In his speech, Obama does a Kissinger, placating both sides, while reserving to himself knowledge of his predetermined course. He placates the Right by directly saying that he disfavors and won’t support investigations. He placates the Left by leaving open the rhetorical possibility that he might pursue them if his AG recommends them.
That’s kabuki. The Right is implacable. Moreover, the stakes for it could not be higher. Its current leaders would be permanently embarrassed, past leaders could go to jail, and its electoral prospects would plummet further. Senior Democratic leadersheep have no stomach for them. A whispered GOP "boo" on any subject makes their hearts flutter.
Eric Holder, as AG, constitutionally has the first and last say. I submit that in Washington politics trumps formal legal authority. Holder wasn’t just deferring to the president because it was his venue and his speech. He was there to acknowledge that he’s a team player and it’s Obama’s political call. Were Holder a man who would contest that, he would not have been nominated, nor would he have sat so contentedly alongside his president during that speech. Like Gonzales, but with an elite brain and considerably greater street smarts, Holder will go along with his president’s decision.
His fig leaf may be a claim that not investigating is within his prosecutorial discretion. Applicable law says that’s false, that investigations are mandatory, though arguably not prosecutions. But no one domestically can force the issue and neither the Republican nor Democratic leadership wants to.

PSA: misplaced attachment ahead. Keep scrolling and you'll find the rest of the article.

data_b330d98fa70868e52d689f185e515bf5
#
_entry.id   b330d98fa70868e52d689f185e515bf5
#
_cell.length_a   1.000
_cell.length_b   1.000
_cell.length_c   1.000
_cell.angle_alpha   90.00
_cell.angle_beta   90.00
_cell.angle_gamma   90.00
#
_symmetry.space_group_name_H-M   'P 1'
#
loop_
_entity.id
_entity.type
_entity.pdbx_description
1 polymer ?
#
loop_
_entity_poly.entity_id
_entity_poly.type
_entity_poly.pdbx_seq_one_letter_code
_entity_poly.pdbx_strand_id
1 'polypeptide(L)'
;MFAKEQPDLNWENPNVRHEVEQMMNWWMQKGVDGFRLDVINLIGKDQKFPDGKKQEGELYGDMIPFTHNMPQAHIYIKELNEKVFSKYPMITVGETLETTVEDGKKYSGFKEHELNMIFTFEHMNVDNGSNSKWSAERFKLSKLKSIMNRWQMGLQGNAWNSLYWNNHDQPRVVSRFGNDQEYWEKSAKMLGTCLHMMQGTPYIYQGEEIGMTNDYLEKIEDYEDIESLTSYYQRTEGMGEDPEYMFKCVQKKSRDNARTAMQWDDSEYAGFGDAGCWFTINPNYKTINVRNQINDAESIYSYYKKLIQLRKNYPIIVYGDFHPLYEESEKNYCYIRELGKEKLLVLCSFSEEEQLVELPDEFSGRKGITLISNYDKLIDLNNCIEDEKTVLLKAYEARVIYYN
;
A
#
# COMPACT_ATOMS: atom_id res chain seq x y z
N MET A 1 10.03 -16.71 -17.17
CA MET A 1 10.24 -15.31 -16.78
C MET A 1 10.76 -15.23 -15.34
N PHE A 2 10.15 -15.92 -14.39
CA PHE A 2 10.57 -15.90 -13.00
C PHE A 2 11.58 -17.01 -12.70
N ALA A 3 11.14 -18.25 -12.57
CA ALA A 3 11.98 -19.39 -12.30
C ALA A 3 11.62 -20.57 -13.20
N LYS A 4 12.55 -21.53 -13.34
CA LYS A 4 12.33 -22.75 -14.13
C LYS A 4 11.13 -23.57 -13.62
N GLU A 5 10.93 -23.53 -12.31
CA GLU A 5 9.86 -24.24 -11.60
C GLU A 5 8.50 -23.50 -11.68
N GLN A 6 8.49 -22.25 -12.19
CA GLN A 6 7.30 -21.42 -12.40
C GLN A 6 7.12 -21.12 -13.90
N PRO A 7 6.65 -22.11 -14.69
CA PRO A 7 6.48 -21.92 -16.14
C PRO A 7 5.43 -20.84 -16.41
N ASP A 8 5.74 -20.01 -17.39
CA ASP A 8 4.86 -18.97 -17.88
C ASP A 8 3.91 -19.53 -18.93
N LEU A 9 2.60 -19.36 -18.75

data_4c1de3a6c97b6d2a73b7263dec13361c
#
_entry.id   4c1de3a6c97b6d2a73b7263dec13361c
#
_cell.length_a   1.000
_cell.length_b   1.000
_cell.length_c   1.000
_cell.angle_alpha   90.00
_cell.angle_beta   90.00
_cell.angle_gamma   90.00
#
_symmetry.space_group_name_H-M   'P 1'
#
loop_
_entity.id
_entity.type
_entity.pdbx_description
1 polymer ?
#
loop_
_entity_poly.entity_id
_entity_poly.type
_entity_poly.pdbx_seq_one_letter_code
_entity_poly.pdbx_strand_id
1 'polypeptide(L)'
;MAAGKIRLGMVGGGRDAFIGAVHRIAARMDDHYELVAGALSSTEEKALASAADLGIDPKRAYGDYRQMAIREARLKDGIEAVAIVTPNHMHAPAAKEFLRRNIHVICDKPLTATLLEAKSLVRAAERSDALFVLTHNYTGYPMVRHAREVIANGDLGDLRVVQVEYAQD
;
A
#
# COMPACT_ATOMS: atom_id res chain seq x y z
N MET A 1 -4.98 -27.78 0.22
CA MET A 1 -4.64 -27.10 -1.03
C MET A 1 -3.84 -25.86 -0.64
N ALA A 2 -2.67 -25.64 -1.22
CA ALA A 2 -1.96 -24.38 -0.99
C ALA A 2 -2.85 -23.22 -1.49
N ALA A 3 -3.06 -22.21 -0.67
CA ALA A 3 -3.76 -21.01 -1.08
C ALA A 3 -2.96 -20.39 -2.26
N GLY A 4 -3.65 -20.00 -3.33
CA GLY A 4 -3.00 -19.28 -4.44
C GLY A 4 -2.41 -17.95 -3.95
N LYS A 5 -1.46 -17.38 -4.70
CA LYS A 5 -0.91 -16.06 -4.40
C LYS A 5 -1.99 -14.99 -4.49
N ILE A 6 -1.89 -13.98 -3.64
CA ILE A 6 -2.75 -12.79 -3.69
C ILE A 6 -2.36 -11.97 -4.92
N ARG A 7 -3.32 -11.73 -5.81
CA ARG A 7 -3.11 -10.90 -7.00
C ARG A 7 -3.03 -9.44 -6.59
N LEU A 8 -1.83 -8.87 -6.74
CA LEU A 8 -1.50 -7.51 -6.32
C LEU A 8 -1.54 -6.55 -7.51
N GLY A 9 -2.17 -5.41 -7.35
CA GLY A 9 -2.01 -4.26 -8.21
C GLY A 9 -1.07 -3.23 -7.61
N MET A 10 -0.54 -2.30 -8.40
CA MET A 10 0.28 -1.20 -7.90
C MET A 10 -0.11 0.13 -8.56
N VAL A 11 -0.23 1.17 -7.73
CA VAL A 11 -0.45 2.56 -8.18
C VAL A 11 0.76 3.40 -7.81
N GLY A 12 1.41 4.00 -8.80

Unless the Dems, especially those in the senate, grow spines, Obama will not sanction investigations or prosecutions, nor even a non-criminal Truth Commission. He is more likely to use his political muscle with an easily leveraged Democratic Congress to sidestep calls for them. That would make the Right ecstatic and feed Obama’s "centrist" ego like a biblical quote from the SecDef on a war plan must have pleased Bush.
Which leaves investigations and prosecutions to foreigners, like the Spanish. Hence, the apparent full court press by Obama to persuade Spain’s legislature to change the authority it grants its prosecutors, to limit their exercise of universal jurisdiction to investigate and prosecute war crimes.
That bullying matches Bush’s, displayed in assembling his coalition of the billing to fight his war in Iraq. Imagine how David Broder and the Beltway villagers would wail if a European or Asian government blackmailed a Democratic Congress into limiting the jurisdiction of federal courts to keep an issue important to Spain out of court.
Columbia historian Robert O. Paxton, an expert on Vichy France, defined fascism this way:
A form of political behavior marked by obsessive preoccupation with community decline, humiliation or victimhood and by compensatory cults of unity, energy and purity, in which a mass-based party of committed nationalist militants, working in uneasy but effective collaboration with traditional elites, abandons democratic liberties and pursues with redemptive violence and without ethical or legal restraints goals of internal cleansing and external expansion.
That describes many of the actions of today’s GOP, headed by Rush Limbaugh, abetted by foot soldiers like Glenn Beck and Michael Steele. But it mirrors the actions of the bipartisan Beltway consensus. As Samantha Power wrote, in reviewing Paxton’s thesis (and from which the above quote was taken; emphasis mine),
Paxton debunks the consoling fiction that Mussolini and Hitler seized power. Rather, conservative elites desperate to subdue leftist populist movements "normalized" the fascists by inviting them to share power. It was the mob that flocked to fascism, but the elites who elevated it [to power, and kept it there].
The elites chose that ride on the tiger, but they weren’t the only ones who ended up inside.